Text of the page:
The Forgotten Art of Progressive Debate
Everybody argues, whether or not out loud, it’s innate within all of us. We often perceive argumental connotations to be negative, but mainstream thought rarely resembles reality. If you remove the consensus of negativity from argumentation, debates become a powerful tool for self-improvement.
When debates are done right, our knowledge, experience, and intellect improve dramatically, because the ability to argue effectively is the elixir to continuous personal growth and development.
Contrarily, when done poorly, they are a detriment to society. Rows, quarrels, or shows of superiority don’t contribute anything of value; which begs the question: What really constitutes a constructive debate and how do we get the most out of them?
“Try to change yourself as well as your opposition.”
Whether you win or lose isn’t essential: It’s all about how you can grow as an individual. Feeling as though you’ve progressed as a person should be classed as a victory — sanity beats vanity any day.
To be triumphant, question yourself and your views because, inevitably, they will be challenged. Accepting that they may or may not be superior is a strong position to take, even though — in the context of a debate— it appears weak.
Positioning ourselves to benefit from debates is not an inherited ability; it’s a learned skill, therefore, the way we compose ourselves and how this reflects onto our opponent(s) will determine the extent to which we prosper and progress.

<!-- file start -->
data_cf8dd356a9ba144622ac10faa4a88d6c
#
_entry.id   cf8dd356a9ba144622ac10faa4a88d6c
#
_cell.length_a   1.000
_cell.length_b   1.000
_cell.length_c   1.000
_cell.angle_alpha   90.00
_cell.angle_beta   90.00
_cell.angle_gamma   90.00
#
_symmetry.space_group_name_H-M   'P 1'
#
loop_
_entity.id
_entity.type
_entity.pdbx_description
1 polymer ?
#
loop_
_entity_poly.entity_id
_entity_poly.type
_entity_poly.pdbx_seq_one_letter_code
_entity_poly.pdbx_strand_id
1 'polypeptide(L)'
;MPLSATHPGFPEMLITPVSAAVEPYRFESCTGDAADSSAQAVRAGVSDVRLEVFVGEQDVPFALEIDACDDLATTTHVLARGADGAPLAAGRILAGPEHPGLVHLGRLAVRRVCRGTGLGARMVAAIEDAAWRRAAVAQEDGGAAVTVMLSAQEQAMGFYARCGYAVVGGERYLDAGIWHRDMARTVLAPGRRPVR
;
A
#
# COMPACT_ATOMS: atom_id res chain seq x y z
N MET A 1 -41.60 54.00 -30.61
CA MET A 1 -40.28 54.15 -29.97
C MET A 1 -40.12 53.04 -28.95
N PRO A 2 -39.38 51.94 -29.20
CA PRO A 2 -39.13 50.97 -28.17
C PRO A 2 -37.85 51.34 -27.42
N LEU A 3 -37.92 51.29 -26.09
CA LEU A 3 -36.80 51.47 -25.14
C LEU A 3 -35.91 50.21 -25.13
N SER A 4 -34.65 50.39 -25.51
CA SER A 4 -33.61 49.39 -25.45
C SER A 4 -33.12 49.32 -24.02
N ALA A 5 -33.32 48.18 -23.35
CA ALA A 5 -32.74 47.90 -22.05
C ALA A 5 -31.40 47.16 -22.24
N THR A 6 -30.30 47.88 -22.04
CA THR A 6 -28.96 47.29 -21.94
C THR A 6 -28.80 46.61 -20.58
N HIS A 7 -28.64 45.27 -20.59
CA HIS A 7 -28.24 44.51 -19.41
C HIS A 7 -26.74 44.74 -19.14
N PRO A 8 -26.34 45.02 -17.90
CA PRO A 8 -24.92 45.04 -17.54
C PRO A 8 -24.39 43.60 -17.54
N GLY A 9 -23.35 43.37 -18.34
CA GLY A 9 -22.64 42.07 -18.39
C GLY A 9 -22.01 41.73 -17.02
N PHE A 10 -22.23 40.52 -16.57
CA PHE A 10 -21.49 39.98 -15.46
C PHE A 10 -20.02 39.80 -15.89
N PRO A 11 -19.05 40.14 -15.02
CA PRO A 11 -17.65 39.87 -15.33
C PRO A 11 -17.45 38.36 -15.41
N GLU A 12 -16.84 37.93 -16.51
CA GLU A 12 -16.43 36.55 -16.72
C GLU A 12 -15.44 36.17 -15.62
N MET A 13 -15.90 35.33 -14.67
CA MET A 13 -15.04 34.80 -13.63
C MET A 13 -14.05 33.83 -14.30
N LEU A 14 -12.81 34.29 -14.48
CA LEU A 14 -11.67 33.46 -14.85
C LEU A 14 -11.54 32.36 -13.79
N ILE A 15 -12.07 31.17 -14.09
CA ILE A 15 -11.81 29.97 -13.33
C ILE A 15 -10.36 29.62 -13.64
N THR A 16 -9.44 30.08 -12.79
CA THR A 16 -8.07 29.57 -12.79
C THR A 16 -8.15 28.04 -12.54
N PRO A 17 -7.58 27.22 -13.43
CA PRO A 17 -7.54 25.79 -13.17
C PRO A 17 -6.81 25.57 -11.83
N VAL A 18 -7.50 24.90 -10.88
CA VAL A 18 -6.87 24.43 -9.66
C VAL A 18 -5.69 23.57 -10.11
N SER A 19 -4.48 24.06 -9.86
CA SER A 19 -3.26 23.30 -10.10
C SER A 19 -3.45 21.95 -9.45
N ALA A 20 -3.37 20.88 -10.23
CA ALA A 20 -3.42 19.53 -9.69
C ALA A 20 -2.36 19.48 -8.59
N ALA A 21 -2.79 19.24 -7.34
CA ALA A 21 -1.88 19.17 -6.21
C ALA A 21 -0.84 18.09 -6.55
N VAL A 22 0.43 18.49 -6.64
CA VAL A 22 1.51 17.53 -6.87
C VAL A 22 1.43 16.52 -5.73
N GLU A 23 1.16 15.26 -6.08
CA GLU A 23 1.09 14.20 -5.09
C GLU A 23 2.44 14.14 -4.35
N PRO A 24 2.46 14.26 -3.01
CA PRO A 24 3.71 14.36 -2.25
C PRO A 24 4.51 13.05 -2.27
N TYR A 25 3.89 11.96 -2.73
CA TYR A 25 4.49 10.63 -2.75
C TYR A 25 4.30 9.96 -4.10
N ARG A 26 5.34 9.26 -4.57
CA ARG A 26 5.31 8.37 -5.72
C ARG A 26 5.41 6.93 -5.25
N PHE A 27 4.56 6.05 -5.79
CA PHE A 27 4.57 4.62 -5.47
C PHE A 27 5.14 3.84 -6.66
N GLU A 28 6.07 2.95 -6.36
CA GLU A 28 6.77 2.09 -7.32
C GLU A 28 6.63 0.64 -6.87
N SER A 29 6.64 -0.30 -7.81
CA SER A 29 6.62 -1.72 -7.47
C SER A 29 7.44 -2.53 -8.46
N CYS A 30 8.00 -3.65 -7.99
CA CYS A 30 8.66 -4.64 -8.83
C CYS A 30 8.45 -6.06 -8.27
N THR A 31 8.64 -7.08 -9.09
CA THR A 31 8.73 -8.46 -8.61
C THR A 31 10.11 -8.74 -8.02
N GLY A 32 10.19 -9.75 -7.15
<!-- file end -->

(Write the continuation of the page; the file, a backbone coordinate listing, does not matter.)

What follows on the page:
The Importance of Etiquette
A positive, open-minded approach is the only way to gain from arguments we engage in. The opposite ends in catastrophe: it only takes one slip for the debate to turn sour. When we let our emotions take control, the potential gains are lost forever.
Therefore, keeping an upbeat tone is essential, as behavioral scientist, Steve Maraboli once said, “The volume of your voice does not increase the validity of your argument.” It’s up to ourselves to keep composed when our ideas and views come under any kind of scrutiny.
When losing ground in a debate, an ad hominem is the built-in defense mechanism we use as a last-ditch attempt to savor our position. We employ this tactic because our biases have taken control and we are now in a unfavourable position.
“The ultimate sin we can commit during an argument is striking our opponents instead of their ideas.”
The common temptation, then, is to attack our opponent’s character instead of providing a counter-argument. Fight the urge to do so, because the ultimate sin we can commit during an argument is striking our opponents instead of their ideas. You’ve not only lost the debate but the respect of your opponent and possible gains are squandered. Superiority and self-righteousness are the deadly sins of a debate: They shouldn’t be used as a weapon to assert dominance over your opponent.
Engaging in conflict is vital for progressing as an individual, but you don’t have to turn it into battle. Rage, toxicity, and other negative sentiments are the precursor to a bad argument. While keeping cool, calm and collected are the emotions associated with a winning debating strategy.
Vital Mechanics Aren’t Self-Evident
Think of arguing as a tool to make a meaningful impact on how other people see the world, regardless of whether you believe they think your ideas are wrong, because to change society, you need to be heard.